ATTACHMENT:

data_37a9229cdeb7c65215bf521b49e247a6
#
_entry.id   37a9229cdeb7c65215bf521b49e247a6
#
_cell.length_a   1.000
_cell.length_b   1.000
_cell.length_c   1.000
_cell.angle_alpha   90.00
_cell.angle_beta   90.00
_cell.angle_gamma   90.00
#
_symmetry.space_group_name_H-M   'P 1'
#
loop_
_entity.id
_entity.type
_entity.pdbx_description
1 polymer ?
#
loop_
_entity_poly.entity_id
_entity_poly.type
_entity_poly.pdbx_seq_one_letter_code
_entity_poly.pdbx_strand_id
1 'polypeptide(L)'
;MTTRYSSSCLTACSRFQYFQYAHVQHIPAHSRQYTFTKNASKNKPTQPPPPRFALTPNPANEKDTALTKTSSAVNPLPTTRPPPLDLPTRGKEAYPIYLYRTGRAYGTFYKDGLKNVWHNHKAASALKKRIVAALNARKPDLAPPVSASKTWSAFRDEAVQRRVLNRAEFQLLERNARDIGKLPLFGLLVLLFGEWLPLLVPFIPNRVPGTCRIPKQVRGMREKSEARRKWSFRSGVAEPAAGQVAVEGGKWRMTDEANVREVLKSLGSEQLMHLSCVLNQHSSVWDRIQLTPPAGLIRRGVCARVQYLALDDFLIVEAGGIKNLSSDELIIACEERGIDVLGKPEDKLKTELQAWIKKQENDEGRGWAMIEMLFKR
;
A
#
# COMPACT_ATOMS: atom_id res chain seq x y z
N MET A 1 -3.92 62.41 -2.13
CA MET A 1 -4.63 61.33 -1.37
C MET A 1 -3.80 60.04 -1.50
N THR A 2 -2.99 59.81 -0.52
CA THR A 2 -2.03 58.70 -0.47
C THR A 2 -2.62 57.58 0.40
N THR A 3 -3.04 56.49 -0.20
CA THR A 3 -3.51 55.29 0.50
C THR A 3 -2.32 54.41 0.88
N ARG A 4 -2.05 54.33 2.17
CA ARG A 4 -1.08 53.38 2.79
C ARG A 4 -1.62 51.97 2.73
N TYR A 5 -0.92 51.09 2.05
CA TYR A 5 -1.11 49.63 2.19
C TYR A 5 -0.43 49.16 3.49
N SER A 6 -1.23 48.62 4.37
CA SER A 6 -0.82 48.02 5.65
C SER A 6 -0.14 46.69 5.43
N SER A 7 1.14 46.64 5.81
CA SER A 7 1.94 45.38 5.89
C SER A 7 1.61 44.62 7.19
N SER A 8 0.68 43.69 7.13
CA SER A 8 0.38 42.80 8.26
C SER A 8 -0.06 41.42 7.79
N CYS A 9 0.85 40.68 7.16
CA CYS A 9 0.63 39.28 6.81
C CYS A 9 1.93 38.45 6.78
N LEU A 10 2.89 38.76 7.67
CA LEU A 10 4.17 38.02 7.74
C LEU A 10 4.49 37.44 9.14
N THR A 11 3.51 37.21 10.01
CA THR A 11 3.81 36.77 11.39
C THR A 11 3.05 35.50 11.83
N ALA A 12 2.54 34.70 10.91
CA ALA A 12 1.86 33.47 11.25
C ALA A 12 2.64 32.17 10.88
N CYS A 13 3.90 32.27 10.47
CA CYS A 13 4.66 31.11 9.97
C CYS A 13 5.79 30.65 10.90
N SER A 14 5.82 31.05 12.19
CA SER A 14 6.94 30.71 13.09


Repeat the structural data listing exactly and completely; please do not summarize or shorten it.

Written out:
data_37a9229cdeb7c65215bf521b49e247a6
#
_entry.id   37a9229cdeb7c65215bf521b49e247a6
#
_cell.length_a   1.000
_cell.length_b   1.000
_cell.length_c   1.000
_cell.angle_alpha   90.00
_cell.angle_beta   90.00
_cell.angle_gamma   90.00
#
_symmetry.space_group_name_H-M   'P 1'
#
loop_
_entity.id
_entity.type
_entity.pdbx_description
1 polymer ?
#
loop_
_entity_poly.entity_id
_entity_poly.type
_entity_poly.pdbx_seq_one_letter_code
_entity_poly.pdbx_strand_id
1 'polypeptide(L)'
;MTTRYSSSCLTACSRFQYFQYAHVQHIPAHSRQYTFTKNASKNKPTQPPPPRFALTPNPANEKDTALTKTSSAVNPLPTTRPPPLDLPTRGKEAYPIYLYRTGRAYGTFYKDGLKNVWHNHKAASALKKRIVAALNARKPDLAPPVSASKTWSAFRDEAVQRRVLNRAEFQLLERNARDIGKLPLFGLLVLLFGEWLPLLVPFIPNRVPGTCRIPKQVRGMREKSEARRKWSFRSGVAEPAAGQVAVEGGKWRMTDEANVREVLKSLGSEQLMHLSCVLNQHSSVWDRIQLTPPAGLIRRGVCARVQYLALDDFLIVEAGGIKNLSSDELIIACEERGIDVLGKPEDKLKTELQAWIKKQENDEGRGWAMIEMLFKR
;
A
#
# COMPACT_ATOMS: atom_id res chain seq x y z
N MET A 1 -3.92 62.41 -2.13
CA MET A 1 -4.63 61.33 -1.37
C MET A 1 -3.80 60.04 -1.50
N THR A 2 -2.99 59.81 -0.52
CA THR A 2 -2.03 58.70 -0.47
C THR A 2 -2.62 57.58 0.40
N THR A 3 -3.04 56.49 -0.20
CA THR A 3 -3.51 55.29 0.50
C THR A 3 -2.32 54.41 0.88
N ARG A 4 -2.05 54.33 2.17
CA ARG A 4 -1.08 53.38 2.79
C ARG A 4 -1.62 51.97 2.73
N TYR A 5 -0.92 51.09 2.05
CA TYR A 5 -1.11 49.63 2.19
C TYR A 5 -0.43 49.16 3.49
N SER A 6 -1.23 48.62 4.37
CA SER A 6 -0.82 48.02 5.65
C SER A 6 -0.14 46.69 5.43
N SER A 7 1.14 46.64 5.81
CA SER A 7 1.94 45.38 5.89
C SER A 7 1.61 44.62 7.19
N SER A 8 0.68 43.69 7.13
CA SER A 8 0.38 42.80 8.26
C SER A 8 -0.06 41.42 7.79
N CYS A 9 0.85 40.68 7.16
CA CYS A 9 0.63 39.28 6.81
C CYS A 9 1.93 38.45 6.78
N LEU A 10 2.89 38.76 7.67
CA LEU A 10 4.17 38.02 7.74
C LEU A 10 4.49 37.44 9.14
N THR A 11 3.51 37.21 10.01
CA THR A 11 3.81 36.77 11.39
C THR A 11 3.05 35.50 11.83
N ALA A 12 2.54 34.70 10.91
CA ALA A 12 1.86 33.47 11.25
C ALA A 12 2.64 32.17 10.88
N CYS A 13 3.90 32.27 10.47
CA CYS A 13 4.66 31.11 9.97
C CYS A 13 5.79 30.65 10.90
N SER A 14 5.82 31.05 12.19
CA SER A 14 6.94 30.71 13.09